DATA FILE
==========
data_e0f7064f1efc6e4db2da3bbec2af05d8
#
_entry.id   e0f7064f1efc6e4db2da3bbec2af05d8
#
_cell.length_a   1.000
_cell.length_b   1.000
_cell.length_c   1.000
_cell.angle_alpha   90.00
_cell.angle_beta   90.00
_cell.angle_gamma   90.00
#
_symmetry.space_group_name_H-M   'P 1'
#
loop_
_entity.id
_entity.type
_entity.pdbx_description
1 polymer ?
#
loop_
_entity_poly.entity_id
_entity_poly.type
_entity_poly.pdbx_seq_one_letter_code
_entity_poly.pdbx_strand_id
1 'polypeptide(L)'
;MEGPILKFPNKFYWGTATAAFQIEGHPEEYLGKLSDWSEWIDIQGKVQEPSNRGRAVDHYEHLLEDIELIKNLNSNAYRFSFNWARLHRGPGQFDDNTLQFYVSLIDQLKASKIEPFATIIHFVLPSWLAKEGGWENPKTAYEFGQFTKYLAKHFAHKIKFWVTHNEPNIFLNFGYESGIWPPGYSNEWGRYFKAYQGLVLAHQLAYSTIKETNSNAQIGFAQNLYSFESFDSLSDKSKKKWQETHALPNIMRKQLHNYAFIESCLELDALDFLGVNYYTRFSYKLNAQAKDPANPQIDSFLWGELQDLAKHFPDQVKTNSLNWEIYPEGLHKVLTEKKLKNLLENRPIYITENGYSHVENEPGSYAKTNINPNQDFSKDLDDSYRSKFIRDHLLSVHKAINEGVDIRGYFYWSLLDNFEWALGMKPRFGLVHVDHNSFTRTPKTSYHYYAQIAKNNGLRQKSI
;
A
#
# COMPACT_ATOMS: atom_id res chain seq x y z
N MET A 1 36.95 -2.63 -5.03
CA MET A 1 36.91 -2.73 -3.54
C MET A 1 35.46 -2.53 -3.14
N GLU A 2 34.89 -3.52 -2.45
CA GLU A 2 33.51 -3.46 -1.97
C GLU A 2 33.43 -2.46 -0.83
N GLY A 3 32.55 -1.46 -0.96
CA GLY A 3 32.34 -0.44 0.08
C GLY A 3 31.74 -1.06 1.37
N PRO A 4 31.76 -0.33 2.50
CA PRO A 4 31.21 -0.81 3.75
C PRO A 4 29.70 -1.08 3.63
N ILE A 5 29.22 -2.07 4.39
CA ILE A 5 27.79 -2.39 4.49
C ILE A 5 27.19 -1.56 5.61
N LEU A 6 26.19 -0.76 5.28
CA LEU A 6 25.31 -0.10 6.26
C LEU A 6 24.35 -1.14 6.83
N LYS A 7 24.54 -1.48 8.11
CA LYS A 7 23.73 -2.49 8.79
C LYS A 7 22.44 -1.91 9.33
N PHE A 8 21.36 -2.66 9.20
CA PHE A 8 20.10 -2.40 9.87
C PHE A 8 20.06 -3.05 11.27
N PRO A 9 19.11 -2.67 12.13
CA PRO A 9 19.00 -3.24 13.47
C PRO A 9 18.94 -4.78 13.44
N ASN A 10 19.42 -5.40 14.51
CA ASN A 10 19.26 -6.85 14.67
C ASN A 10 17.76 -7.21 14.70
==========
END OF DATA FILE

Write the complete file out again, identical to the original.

data_e0f7064f1efc6e4db2da3bbec2af05d8
#
_entry.id   e0f7064f1efc6e4db2da3bbec2af05d8
#
_cell.length_a   1.000
_cell.length_b   1.000
_cell.length_c   1.000
_cell.angle_alpha   90.00
_cell.angle_beta   90.00
_cell.angle_gamma   90.00
#
_symmetry.space_group_name_H-M   'P 1'
#
loop_
_entity.id
_entity.type
_entity.pdbx_description
1 polymer ?
#
loop_
_entity_poly.entity_id
_entity_poly.type
_entity_poly.pdbx_seq_one_letter_code
_entity_poly.pdbx_strand_id
1 'polypeptide(L)'
;MEGPILKFPNKFYWGTATAAFQIEGHPEEYLGKLSDWSEWIDIQGKVQEPSNRGRAVDHYEHLLEDIELIKNLNSNAYRFSFNWARLHRGPGQFDDNTLQFYVSLIDQLKASKIEPFATIIHFVLPSWLAKEGGWENPKTAYEFGQFTKYLAKHFAHKIKFWVTHNEPNIFLNFGYESGIWPPGYSNEWGRYFKAYQGLVLAHQLAYSTIKETNSNAQIGFAQNLYSFESFDSLSDKSKKKWQETHALPNIMRKQLHNYAFIESCLELDALDFLGVNYYTRFSYKLNAQAKDPANPQIDSFLWGELQDLAKHFPDQVKTNSLNWEIYPEGLHKVLTEKKLKNLLENRPIYITENGYSHVENEPGSYAKTNINPNQDFSKDLDDSYRSKFIRDHLLSVHKAINEGVDIRGYFYWSLLDNFEWALGMKPRFGLVHVDHNSFTRTPKTSYHYYAQIAKNNGLRQKSI
;
A
#
# COMPACT_ATOMS: atom_id res chain seq x y z
N MET A 1 36.95 -2.63 -5.03
CA MET A 1 36.91 -2.73 -3.54
C MET A 1 35.46 -2.53 -3.14
N GLU A 2 34.89 -3.52 -2.45
CA GLU A 2 33.51 -3.46 -1.97
C GLU A 2 33.43 -2.46 -0.83
N GLY A 3 32.55 -1.46 -0.96
CA GLY A 3 32.34 -0.44 0.08
C GLY A 3 31.74 -1.06 1.37
N PRO A 4 31.76 -0.33 2.50
CA PRO A 4 31.21 -0.81 3.75
C PRO A 4 29.70 -1.08 3.63
N ILE A 5 29.22 -2.07 4.39
CA ILE A 5 27.79 -2.39 4.49
C ILE A 5 27.19 -1.56 5.61
N LEU A 6 26.19 -0.76 5.28
CA LEU A 6 25.31 -0.10 6.26
C LEU A 6 24.35 -1.14 6.83
N LYS A 7 24.54 -1.48 8.11
CA LYS A 7 23.73 -2.49 8.79
C LYS A 7 22.44 -1.91 9.33
N PHE A 8 21.36 -2.66 9.20
CA PHE A 8 20.10 -2.40 9.87
C PHE A 8 20.06 -3.05 11.27
N PRO A 9 19.11 -2.67 12.13
CA PRO A 9 19.00 -3.24 13.47
C PRO A 9 18.94 -4.78 13.44
N ASN A 10 19.42 -5.40 14.51
CA ASN A 10 19.26 -6.85 14.67
C ASN A 10 17.76 -7.21 14.70